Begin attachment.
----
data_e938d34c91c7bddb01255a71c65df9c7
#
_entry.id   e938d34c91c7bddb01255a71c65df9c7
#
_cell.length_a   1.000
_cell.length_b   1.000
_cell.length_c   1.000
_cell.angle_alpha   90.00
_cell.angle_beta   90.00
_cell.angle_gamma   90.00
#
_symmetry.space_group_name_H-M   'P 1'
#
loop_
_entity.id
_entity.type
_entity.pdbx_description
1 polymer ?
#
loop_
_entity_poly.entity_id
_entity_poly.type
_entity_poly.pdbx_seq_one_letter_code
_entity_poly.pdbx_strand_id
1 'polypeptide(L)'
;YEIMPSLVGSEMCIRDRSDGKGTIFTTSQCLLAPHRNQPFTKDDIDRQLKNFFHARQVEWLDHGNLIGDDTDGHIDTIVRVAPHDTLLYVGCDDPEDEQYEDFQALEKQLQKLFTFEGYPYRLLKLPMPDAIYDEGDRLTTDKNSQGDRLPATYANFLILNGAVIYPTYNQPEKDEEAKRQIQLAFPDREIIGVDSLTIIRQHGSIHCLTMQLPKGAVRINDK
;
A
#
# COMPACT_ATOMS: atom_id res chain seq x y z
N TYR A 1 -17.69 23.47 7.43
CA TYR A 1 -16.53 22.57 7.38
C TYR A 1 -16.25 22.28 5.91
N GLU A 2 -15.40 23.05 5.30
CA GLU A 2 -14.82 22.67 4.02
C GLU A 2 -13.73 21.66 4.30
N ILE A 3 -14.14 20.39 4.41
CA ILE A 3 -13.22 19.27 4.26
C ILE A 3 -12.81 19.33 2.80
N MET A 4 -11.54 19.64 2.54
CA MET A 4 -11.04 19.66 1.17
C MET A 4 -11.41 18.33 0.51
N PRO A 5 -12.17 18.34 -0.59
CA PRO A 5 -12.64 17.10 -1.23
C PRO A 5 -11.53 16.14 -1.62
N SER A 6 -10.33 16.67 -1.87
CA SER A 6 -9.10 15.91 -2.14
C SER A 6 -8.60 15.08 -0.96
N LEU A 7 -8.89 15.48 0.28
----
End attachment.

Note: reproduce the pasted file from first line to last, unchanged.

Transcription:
data_e938d34c91c7bddb01255a71c65df9c7
#
_entry.id   e938d34c91c7bddb01255a71c65df9c7
#
_cell.length_a   1.000
_cell.length_b   1.000
_cell.length_c   1.000
_cell.angle_alpha   90.00
_cell.angle_beta   90.00
_cell.angle_gamma   90.00
#
_symmetry.space_group_name_H-M   'P 1'
#
loop_
_entity.id
_entity.type
_entity.pdbx_description
1 polymer ?
#
loop_
_entity_poly.entity_id
_entity_poly.type
_entity_poly.pdbx_seq_one_letter_code
_entity_poly.pdbx_strand_id
1 'polypeptide(L)'
;YEIMPSLVGSEMCIRDRSDGKGTIFTTSQCLLAPHRNQPFTKDDIDRQLKNFFHARQVEWLDHGNLIGDDTDGHIDTIVRVAPHDTLLYVGCDDPEDEQYEDFQALEKQLQKLFTFEGYPYRLLKLPMPDAIYDEGDRLTTDKNSQGDRLPATYANFLILNGAVIYPTYNQPEKDEEAKRQIQLAFPDREIIGVDSLTIIRQHGSIHCLTMQLPKGAVRINDK
;
A
#
# COMPACT_ATOMS: atom_id res chain seq x y z
N TYR A 1 -17.69 23.47 7.43
CA TYR A 1 -16.53 22.57 7.38
C TYR A 1 -16.25 22.28 5.91
N GLU A 2 -15.40 23.05 5.30
CA GLU A 2 -14.82 22.67 4.02
C GLU A 2 -13.73 21.66 4.30
N ILE A 3 -14.14 20.39 4.41
CA ILE A 3 -13.22 19.27 4.26
C ILE A 3 -12.81 19.33 2.80
N MET A 4 -11.54 19.64 2.54
CA MET A 4 -11.04 19.66 1.17
C MET A 4 -11.41 18.33 0.51
N PRO A 5 -12.17 18.34 -0.59
CA PRO A 5 -12.64 17.10 -1.23
C PRO A 5 -11.53 16.14 -1.62
N SER A 6 -10.33 16.67 -1.87
CA SER A 6 -9.10 15.91 -2.14
C SER A 6 -8.60 15.08 -0.96
N LEU A 7 -8.89 15.48 0.28